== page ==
Abbott gets to poke the Rabbit.
It is so strange to see so much snow outside--haven't had this much in many a year! We had a harrowing drive back from Children's Hospital on Saturday--visibility was very poor and roads not the best. Thankfully there weren't as many cars on the interstate as during the week. Many of the ones that had ventured forth were parked in the ditch (not of their choosing). Dick just went slow and easy and got us home safe and sound. It actually felt good to have an abundance of snow to shovel and plow on Sunday (Dick is looking into starting commitment proceedings for me, I'm sure). I do love fresh white snow and felt very deprived for the past few winters. My collection of snowmen also were feeling quite disheartened since the only snow was inside the house. Their mood has changed from melancholy to jubilant over the weekend. I think they were worried about early retirement for the season.
After much discussion and swaying back and forth, the decision is finally made. The winner for the transplant is Abbott. We had a long discussion with Dr. Bendel on Saturday morning to get her input regarding some differences in the transplant process between the 2 facilities. I highly respect her opinion and trust her judgment explicitly. I She did not try to sway our decision in either direction but answered our questions and gave us assurances about each institution's policies.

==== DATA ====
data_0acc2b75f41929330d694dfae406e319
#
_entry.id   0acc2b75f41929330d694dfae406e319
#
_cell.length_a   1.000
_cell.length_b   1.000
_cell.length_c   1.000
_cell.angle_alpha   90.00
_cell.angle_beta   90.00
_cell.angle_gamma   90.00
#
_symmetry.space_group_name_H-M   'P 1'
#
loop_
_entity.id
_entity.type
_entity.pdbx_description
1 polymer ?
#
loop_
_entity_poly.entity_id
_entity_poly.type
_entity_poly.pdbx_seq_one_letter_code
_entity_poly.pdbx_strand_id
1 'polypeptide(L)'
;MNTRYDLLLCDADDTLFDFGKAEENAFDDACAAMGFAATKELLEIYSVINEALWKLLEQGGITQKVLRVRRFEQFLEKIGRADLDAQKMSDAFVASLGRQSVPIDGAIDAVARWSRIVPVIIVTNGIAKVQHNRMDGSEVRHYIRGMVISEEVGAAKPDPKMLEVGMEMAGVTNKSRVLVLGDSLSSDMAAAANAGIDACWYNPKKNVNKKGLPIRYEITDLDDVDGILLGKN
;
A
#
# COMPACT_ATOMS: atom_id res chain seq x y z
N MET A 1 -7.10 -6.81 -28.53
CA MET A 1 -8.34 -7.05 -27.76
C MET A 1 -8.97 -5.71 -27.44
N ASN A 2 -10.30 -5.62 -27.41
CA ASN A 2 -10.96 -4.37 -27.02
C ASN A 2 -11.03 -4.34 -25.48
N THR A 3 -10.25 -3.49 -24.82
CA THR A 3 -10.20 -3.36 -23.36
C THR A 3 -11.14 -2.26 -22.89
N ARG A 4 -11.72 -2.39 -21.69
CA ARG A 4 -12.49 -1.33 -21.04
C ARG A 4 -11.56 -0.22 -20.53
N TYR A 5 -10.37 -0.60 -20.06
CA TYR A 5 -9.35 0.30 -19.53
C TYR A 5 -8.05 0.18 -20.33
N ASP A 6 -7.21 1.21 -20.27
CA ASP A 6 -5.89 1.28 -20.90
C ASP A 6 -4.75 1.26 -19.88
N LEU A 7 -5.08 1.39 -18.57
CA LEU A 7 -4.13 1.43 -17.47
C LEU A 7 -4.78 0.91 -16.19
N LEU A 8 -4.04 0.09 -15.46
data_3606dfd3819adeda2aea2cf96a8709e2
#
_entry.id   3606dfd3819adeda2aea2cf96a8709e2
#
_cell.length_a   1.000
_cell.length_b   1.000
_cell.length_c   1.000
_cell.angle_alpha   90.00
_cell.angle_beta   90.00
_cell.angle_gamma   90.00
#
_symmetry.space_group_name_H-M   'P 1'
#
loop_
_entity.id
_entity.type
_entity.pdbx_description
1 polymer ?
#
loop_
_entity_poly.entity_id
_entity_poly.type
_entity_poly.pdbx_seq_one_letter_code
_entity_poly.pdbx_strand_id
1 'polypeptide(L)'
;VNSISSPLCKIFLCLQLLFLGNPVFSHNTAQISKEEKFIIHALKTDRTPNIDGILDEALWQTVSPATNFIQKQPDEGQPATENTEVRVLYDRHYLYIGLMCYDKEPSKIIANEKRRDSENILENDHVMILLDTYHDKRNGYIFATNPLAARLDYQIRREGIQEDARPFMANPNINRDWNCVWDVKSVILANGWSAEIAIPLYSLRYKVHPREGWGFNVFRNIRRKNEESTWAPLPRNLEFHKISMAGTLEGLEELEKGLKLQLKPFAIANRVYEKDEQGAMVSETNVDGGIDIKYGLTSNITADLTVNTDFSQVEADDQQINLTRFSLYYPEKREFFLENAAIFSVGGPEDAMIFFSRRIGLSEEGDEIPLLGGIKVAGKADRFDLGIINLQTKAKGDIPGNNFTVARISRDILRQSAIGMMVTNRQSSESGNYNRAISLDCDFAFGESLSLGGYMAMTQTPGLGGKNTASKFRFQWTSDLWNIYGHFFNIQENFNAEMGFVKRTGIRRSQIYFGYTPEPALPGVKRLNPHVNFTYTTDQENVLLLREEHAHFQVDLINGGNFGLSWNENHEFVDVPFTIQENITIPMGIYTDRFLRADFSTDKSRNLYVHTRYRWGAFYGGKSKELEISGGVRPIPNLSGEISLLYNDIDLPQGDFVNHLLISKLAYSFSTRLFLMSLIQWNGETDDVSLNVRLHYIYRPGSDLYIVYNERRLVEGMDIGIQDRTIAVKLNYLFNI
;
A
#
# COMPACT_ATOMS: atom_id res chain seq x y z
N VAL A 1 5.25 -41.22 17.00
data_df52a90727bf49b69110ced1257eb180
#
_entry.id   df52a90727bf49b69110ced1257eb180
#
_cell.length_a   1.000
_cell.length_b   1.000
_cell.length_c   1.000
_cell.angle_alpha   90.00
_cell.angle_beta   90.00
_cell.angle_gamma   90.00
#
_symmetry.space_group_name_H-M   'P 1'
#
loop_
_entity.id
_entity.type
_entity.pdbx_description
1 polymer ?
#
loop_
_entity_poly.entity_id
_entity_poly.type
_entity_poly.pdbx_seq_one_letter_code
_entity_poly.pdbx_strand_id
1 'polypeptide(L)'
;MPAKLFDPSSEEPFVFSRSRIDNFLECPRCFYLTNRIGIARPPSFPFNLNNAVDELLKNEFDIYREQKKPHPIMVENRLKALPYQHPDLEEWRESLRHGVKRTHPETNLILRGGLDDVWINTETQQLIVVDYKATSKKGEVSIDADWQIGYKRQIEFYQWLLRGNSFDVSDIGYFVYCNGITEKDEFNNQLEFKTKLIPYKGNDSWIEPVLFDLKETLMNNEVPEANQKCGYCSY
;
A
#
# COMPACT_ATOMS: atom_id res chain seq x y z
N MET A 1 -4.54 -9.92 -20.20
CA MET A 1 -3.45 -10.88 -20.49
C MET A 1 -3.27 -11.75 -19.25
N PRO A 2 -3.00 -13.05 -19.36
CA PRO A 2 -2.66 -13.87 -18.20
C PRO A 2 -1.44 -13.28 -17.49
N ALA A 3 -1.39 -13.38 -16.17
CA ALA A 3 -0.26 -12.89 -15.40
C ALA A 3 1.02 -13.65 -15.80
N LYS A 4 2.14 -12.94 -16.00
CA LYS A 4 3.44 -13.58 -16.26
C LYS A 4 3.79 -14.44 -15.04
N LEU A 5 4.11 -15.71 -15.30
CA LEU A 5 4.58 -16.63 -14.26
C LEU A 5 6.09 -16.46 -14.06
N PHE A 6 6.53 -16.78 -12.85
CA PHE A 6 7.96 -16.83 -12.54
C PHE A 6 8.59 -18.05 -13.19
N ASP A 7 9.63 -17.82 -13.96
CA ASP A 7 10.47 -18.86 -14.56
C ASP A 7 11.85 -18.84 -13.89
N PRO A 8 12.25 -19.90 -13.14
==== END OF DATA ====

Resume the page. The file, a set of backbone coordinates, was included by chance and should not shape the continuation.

The big decisive factor was Abbotts' policy allowing Kevin to come home after the in-patient stay with daily homecare for labs and monitoring and allowing transfusions through CentraCare. It would have been extremely difficult to have to stay in the metro area for 2-4 months after transplant which was a requirement through the University. Kevin would have really been sick of being sequestered in the Ronald McDonald House with daily trips to the University clinic and also difficult for us to manage home and work schedules for that extended period. I really want to thank Ryan and Jen for their offer of help as the caregiver during this period. Even with that, as well as very willing extended family members, everyone has work schedules and also busy home lives with spring and summer outside commitments. Kevin, also, preferred to be home during this period so that his friends could visit him since he won't be able to go out in the community for a period of time after his transplant. Ronald McDonald House is fantastic for younger children to keep them occupied with fun activities, but I doubt they would hold much excitement for Kevin.
The time frame for harvesting of the stem cells has also been changed. It was supposed to happen this next week as soon as the counts were up. However, it is too late for all of the authorizations to be in for the various funding sources since they need a minimum of 10-day notice. So now we are going with plan B and will do the harvesting after chemo round 3 instead of after this round. We will be going to Abbott on March 9th for a PET Scan and to meet with their transplant staff for a greater overview of their program. Then at 1pm we'll go through the tunnel to Children's for a CT Scan of Kevin's chest, neck, abdomen, and pelvis and meet with Dr. Bendel. They also need to make certain that his central line is large enough to accommodate the Apheresis machine for harvesting. If not, that will need to be replaced with the larger one.
Kevin is very fatigued and still nauseous, but starting to feel human again. He is still craving anything cold as he does during and after each cycle of chemo. Popsicles, freeze pops, and oranges are the winners.